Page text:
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Could Do Better
School Reports and Parents' Evenings: A Study of Secondary School Practice


Alison Clark
Graduate School of Education, University of Bristol
Sally Power
Policy Studies, Institute of Education, University of London.

Download the full report as a PDF document

Summary of Main Findings

This report looks at the range of home-school reporting practices in English state-maintained secondary schools and examines parents’ perceptions of their usefulness. The data are derived from a questionnaire survey and more detailed research within four case study schools involving interviews with senior staff and parents.

Reporting practices

  • There was a wide variation in the frequency and number of written reports parents receive about their child’s progress during their secondary school career. However, the majority of schools reported more frequently to parents than legally required.
  • Some types of schools appeared to report more frequently than others. The grammar schools reported more frequently than comprehensive and secondary modern schools; schools in inner-city locations reported less frequently than those in rural and suburban locations.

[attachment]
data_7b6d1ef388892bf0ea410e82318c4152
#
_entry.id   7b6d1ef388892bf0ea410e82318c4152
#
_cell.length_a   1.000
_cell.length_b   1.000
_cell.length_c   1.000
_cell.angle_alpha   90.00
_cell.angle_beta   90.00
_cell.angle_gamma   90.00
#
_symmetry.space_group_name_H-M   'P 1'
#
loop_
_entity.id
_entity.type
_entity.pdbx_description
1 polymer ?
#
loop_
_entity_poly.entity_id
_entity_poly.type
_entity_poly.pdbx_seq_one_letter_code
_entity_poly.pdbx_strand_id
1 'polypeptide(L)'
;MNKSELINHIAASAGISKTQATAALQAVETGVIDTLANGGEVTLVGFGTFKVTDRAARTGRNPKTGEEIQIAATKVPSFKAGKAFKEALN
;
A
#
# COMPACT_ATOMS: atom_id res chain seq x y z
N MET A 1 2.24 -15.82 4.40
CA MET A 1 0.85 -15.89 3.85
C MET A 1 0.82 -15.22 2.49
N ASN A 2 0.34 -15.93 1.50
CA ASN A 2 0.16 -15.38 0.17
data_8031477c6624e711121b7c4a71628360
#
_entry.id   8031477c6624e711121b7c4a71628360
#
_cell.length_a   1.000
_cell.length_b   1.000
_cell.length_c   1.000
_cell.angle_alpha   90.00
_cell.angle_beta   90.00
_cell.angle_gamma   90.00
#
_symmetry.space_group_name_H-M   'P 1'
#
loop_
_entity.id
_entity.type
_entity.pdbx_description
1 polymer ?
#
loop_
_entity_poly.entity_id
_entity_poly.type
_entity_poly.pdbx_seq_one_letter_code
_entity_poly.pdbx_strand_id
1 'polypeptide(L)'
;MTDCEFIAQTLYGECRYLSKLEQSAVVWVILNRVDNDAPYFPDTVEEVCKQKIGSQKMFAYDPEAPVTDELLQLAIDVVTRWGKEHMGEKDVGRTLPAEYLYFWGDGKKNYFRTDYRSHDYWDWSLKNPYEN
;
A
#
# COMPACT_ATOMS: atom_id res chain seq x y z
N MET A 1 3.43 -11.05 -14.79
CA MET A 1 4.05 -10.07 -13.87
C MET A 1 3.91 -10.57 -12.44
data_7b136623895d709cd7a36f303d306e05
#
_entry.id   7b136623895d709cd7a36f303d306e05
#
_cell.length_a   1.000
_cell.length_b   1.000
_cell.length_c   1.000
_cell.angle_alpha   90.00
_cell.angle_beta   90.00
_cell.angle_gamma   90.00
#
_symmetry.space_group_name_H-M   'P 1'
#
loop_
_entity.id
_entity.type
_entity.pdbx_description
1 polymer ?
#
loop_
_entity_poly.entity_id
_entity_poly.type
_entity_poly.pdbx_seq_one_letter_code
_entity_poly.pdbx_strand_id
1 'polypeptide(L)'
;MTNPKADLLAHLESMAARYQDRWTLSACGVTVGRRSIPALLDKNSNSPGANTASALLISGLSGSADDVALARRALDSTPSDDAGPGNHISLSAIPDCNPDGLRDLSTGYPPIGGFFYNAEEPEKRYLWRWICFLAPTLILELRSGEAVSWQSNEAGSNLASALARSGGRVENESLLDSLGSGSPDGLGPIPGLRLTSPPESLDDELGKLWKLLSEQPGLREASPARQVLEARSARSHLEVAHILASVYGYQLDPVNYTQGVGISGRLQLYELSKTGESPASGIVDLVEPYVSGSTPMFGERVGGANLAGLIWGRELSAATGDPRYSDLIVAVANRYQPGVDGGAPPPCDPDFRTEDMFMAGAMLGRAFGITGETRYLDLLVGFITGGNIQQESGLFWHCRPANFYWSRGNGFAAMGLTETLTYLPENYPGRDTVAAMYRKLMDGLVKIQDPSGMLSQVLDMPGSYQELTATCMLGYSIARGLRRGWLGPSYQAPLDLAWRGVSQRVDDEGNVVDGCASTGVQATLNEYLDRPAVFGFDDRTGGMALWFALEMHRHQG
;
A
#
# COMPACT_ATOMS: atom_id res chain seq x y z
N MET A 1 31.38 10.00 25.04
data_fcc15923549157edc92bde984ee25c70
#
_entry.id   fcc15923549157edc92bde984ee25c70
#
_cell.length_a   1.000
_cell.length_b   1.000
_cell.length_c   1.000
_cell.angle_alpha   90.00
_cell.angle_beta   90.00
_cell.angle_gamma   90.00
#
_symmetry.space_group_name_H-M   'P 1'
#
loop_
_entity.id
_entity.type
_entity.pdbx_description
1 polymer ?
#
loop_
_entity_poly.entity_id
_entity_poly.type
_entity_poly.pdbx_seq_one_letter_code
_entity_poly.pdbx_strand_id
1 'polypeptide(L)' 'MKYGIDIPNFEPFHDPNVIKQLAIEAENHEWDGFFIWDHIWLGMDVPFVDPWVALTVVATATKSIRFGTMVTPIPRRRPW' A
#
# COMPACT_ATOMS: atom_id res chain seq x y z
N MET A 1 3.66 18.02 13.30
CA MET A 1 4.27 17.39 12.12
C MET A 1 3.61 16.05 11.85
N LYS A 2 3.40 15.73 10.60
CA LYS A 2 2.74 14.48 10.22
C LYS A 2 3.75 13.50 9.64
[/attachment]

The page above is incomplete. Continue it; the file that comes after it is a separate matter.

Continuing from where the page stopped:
• There has been a rapid growth in the use of computerised reporting systems. Over one third of schools used computer statement banks to construct some or all of their reports.
  • There seems to be a move towards making reports more interactive. A relatively new feature of school reports is the concentration on target-setting. In addition, the incorporation of some form of pupil self-evaluation was the norm rather than the exception. Three quarters of schools also said that all or some of their reports contained space for parents to add written comments. However, the nature and quality of pupil and parent involvement in reports appeared to be quite limited.
  • Only a small minority of schools offered special provisions to help parents with little or no English. As one might expect, nearly all of these schools had inner city catchment areas, but there were a number of schools in inner city areas with a significant population of students from backgrounds whose first language is not English where no such provision was available.
  • Few schools appeared to have systems to monitor attendance at parent-teacher consultations.
  • Estimated levels of attendance at parent-teacher consultations showed wide variations. Attendance declined as students progressed through the school. There were marked differences in the scale of the drop in attendance according to school type. Attendance at secondary modern schools was lower than at grammar schools and lower in inner-city schools than in others. The parents of children with behavioural problems were identified as the most under-represented group by the majority of schools.
  • The large majority of schools reported difficulties in managing home-school reporting. Issues relating to administration and time were raised more frequently than anything else. Schools mentioned the difficulties of getting in contact with parents in general, and some groups of parents in particular.
  • Download the full report as a PDF document

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